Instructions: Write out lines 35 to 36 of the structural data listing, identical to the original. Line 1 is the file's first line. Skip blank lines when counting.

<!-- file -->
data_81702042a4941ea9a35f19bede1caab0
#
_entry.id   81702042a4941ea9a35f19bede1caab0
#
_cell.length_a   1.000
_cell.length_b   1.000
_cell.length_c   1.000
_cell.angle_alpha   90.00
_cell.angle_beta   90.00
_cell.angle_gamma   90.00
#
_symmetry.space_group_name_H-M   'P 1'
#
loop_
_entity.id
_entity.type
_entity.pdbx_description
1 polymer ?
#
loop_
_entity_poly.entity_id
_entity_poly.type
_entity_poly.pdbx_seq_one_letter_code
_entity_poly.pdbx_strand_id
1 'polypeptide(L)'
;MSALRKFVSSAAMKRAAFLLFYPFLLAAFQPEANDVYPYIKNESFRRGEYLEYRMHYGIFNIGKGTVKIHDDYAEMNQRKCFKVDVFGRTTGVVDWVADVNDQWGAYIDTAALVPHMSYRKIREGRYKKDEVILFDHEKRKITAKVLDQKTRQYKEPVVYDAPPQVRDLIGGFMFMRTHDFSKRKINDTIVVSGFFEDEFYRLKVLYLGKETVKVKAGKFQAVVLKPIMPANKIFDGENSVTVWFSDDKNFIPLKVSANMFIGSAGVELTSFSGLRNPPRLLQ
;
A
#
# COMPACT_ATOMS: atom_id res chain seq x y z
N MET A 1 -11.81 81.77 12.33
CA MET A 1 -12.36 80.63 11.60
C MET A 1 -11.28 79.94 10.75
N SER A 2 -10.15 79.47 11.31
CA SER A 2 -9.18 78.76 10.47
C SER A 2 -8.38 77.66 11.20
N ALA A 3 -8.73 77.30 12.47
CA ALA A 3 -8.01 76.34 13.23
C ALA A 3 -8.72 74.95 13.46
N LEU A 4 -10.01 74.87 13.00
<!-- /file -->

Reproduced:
CA SER A 2 -9.18 78.76 10.47
C SER A 2 -8.38 77.66 11.20